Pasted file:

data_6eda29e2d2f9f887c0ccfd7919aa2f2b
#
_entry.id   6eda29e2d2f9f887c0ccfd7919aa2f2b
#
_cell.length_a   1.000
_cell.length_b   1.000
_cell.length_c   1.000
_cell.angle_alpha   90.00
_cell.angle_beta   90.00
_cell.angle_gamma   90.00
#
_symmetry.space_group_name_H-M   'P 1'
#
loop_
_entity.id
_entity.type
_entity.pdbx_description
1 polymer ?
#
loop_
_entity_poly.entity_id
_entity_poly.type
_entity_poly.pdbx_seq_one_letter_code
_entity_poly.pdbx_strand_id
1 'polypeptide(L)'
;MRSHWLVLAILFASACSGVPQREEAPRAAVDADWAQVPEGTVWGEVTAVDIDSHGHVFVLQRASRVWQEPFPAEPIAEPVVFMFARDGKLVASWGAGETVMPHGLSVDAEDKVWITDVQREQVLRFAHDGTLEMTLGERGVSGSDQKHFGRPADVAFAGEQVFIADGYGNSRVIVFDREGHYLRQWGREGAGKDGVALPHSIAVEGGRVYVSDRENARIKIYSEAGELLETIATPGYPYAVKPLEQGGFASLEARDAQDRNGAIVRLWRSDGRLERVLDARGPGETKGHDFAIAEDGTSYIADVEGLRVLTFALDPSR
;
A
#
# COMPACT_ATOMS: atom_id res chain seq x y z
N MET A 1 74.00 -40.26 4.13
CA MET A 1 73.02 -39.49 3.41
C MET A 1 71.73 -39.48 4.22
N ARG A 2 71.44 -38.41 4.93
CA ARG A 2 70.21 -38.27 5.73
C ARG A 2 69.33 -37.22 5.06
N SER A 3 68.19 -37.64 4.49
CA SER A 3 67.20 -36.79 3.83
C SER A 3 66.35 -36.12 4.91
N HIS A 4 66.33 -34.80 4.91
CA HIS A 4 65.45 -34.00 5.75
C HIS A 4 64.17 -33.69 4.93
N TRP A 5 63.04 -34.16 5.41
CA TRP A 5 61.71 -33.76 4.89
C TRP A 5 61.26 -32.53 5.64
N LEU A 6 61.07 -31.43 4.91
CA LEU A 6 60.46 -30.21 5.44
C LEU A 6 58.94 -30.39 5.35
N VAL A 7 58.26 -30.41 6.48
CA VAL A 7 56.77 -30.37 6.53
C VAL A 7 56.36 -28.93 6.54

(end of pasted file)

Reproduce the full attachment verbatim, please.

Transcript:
data_6eda29e2d2f9f887c0ccfd7919aa2f2b
#
_entry.id   6eda29e2d2f9f887c0ccfd7919aa2f2b
#
_cell.length_a   1.000
_cell.length_b   1.000
_cell.length_c   1.000
_cell.angle_alpha   90.00
_cell.angle_beta   90.00
_cell.angle_gamma   90.00
#
_symmetry.space_group_name_H-M   'P 1'
#
loop_
_entity.id
_entity.type
_entity.pdbx_description
1 polymer ?
#
loop_
_entity_poly.entity_id
_entity_poly.type
_entity_poly.pdbx_seq_one_letter_code
_entity_poly.pdbx_strand_id
1 'polypeptide(L)'
;MRSHWLVLAILFASACSGVPQREEAPRAAVDADWAQVPEGTVWGEVTAVDIDSHGHVFVLQRASRVWQEPFPAEPIAEPVVFMFARDGKLVASWGAGETVMPHGLSVDAEDKVWITDVQREQVLRFAHDGTLEMTLGERGVSGSDQKHFGRPADVAFAGEQVFIADGYGNSRVIVFDREGHYLRQWGREGAGKDGVALPHSIAVEGGRVYVSDRENARIKIYSEAGELLETIATPGYPYAVKPLEQGGFASLEARDAQDRNGAIVRLWRSDGRLERVLDARGPGETKGHDFAIAEDGTSYIADVEGLRVLTFALDPSR
;
A
#
# COMPACT_ATOMS: atom_id res chain seq x y z
N MET A 1 74.00 -40.26 4.13
CA MET A 1 73.02 -39.49 3.41
C MET A 1 71.73 -39.48 4.22
N ARG A 2 71.44 -38.41 4.93
CA ARG A 2 70.21 -38.27 5.73
C ARG A 2 69.33 -37.22 5.06
N SER A 3 68.19 -37.64 4.49
CA SER A 3 67.20 -36.79 3.83
C SER A 3 66.35 -36.12 4.91
N HIS A 4 66.33 -34.80 4.91
CA HIS A 4 65.45 -34.00 5.75
C HIS A 4 64.17 -33.69 4.93
N TRP A 5 63.04 -34.16 5.41
CA TRP A 5 61.71 -33.76 4.89
C TRP A 5 61.26 -32.53 5.64
N LEU A 6 61.07 -31.43 4.91
CA LEU A 6 60.46 -30.21 5.44
C LEU A 6 58.94 -30.39 5.35
N VAL A 7 58.26 -30.41 6.48
CA VAL A 7 56.77 -30.37 6.53
C VAL A 7 56.36 -28.93 6.54